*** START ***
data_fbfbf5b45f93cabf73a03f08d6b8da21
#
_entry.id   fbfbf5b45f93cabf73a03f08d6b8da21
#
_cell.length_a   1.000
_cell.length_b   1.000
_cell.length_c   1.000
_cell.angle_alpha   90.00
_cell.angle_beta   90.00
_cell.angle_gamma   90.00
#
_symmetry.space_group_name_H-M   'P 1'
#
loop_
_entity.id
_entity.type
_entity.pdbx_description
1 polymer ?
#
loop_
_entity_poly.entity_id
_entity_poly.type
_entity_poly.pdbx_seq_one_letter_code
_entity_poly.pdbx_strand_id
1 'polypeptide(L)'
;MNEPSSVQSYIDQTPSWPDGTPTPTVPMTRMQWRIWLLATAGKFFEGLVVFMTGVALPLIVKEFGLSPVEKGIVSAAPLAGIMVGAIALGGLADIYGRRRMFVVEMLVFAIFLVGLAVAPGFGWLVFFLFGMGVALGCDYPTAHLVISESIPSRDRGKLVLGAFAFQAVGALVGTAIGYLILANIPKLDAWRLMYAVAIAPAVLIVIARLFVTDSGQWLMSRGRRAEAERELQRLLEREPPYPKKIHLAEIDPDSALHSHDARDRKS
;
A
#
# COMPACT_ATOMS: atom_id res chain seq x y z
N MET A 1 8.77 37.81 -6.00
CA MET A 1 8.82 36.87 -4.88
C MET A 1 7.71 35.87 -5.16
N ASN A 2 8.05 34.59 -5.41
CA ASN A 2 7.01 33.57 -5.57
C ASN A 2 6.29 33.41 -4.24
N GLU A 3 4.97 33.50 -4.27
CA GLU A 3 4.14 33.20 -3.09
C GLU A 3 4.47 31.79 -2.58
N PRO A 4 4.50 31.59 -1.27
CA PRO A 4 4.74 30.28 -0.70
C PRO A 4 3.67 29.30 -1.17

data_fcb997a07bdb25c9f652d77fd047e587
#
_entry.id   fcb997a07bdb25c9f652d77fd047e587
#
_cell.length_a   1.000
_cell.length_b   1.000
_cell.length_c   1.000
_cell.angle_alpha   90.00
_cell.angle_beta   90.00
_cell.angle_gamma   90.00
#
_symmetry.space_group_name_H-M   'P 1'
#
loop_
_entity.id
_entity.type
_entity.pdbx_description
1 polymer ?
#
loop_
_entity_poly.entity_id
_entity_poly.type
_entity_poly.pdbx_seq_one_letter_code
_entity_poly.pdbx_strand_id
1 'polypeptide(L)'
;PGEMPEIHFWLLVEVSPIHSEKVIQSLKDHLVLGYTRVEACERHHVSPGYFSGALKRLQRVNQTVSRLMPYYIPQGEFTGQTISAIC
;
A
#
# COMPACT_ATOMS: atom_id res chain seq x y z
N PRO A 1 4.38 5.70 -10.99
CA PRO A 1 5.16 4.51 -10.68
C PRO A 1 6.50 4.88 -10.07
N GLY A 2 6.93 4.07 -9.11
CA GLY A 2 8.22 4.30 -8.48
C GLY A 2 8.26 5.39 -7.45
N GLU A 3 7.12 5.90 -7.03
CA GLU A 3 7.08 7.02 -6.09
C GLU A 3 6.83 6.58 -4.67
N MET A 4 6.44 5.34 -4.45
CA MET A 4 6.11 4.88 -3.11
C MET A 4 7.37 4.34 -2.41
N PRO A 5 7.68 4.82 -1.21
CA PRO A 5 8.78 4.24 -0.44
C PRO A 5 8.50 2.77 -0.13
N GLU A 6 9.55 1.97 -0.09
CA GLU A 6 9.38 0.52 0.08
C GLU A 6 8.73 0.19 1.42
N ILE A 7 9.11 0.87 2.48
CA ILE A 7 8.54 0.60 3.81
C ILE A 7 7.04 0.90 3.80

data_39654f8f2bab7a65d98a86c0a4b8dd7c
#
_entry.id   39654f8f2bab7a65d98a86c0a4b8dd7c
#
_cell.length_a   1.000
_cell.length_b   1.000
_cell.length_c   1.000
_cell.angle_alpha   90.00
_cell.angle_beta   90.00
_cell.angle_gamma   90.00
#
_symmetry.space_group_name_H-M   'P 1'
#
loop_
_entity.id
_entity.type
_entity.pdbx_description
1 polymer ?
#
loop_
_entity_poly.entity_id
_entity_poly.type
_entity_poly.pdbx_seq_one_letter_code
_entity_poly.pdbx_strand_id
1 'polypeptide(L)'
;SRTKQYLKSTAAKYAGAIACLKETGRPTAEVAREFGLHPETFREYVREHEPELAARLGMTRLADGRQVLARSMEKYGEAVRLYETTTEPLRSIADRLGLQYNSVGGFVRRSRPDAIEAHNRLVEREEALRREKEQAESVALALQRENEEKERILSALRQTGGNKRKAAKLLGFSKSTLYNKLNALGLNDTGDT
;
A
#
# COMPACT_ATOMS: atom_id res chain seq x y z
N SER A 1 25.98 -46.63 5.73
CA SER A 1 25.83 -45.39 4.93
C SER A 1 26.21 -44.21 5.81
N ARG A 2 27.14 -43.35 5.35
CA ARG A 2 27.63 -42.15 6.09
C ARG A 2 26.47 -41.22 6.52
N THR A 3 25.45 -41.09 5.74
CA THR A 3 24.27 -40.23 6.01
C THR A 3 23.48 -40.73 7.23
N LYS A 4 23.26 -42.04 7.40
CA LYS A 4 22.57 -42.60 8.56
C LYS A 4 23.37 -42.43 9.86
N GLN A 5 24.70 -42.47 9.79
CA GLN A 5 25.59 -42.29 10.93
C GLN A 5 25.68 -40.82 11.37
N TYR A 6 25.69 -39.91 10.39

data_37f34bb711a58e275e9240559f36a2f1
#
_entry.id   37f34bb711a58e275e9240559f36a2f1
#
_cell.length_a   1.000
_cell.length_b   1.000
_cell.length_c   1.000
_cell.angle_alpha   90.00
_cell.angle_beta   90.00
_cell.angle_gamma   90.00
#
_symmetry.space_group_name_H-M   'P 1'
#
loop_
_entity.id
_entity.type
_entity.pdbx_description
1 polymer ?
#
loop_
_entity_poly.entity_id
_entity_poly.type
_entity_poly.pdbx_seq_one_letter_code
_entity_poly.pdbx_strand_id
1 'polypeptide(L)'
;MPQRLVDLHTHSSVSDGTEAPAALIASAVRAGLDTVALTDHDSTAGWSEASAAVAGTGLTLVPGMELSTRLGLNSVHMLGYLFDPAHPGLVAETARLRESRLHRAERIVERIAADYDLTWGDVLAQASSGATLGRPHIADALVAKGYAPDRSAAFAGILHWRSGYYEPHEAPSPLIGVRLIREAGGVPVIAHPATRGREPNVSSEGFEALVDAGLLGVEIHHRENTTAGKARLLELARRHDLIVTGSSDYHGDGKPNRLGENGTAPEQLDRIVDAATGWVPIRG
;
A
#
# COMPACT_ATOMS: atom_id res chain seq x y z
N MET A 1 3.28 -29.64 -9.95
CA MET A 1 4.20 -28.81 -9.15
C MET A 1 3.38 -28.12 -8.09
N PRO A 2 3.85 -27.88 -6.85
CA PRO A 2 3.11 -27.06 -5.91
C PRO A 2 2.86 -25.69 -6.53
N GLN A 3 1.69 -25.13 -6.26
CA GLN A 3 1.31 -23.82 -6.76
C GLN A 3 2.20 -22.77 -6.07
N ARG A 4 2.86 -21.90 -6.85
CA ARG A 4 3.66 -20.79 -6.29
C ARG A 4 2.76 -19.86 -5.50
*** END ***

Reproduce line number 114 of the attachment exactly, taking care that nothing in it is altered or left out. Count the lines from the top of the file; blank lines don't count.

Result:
_entity_poly.entity_id